Farmhouse Bed - Queen Sized

Submitted by Ana White on Sun, 05/19/2019 - 13:30
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This beautiful farmhouse bed can be made for just a fraction of the cost to buy - all from standard, off the shelf lumber!  You won't need a pocket hole jig or any special tools to build.

This bed has been built thousands of times and is a reader favorite.  You can also find the twin version, king version, and all our farmhouse bed plans here.

White farmhouse bed with distressed edges built by Ana White

Having a beautiful bed can transform any bedroom.  It's the most important piece in your bedroom, but can also be the most expensive.

Over a decade ago, I built my first farmhouse bed (pictured above).  We still use it today, it's still as strong and sturdy and beautiful as ever.  And it only cost about $120 to build then - thousands less than buying!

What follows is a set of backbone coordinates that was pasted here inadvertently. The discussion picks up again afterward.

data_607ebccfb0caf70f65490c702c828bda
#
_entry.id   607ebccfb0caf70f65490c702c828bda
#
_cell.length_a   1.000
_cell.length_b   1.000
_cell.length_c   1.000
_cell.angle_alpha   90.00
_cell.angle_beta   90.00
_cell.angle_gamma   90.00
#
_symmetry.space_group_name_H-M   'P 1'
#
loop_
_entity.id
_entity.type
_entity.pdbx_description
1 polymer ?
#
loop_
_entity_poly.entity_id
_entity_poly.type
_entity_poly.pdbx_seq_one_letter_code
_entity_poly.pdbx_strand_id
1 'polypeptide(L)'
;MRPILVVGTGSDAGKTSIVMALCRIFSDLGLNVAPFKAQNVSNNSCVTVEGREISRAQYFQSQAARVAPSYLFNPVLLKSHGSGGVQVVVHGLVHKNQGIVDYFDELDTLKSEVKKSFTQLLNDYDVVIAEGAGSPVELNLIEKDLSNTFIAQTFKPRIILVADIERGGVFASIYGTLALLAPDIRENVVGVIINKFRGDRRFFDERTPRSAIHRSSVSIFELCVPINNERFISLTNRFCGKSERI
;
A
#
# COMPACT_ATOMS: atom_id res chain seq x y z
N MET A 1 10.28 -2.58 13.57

Farmhouse Bed Plans

We updated the original farmhouse bed plans to use less tools, less materials, but be just as beautiful!  You won't need a pocket hole jig - just a drill, nailer and a saw, to tackle this project.

The plans are below.  Please let us know in the comments or add a brag post on how your farmhouse bed turned out.  Thank you for using our plans.

NOTE: This bed plan has been updated and improved.  If you need the original plans, we have created a printable PDF for your convenience.

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Queen Size Farmhouse Bed

diagram of queen farmhouse bed showing dimensions
Dimensions fit a standard Queen Mattress 60" x 80"


Shopping List

12 - 2x4 8 feet long

2 - 2x6 8 feet long

2 - 1x10 8 feet long

2 - 4x4 8 feet long

1 - 2x2 8 feet long

6 - 1x6 8 feet long

4 - 1x4 8 feet long

100 - 1-1/4" long brad nails

75 - 2-1/2" long self tapping wood screws 

Cut List


2 - 4x4 @ 54"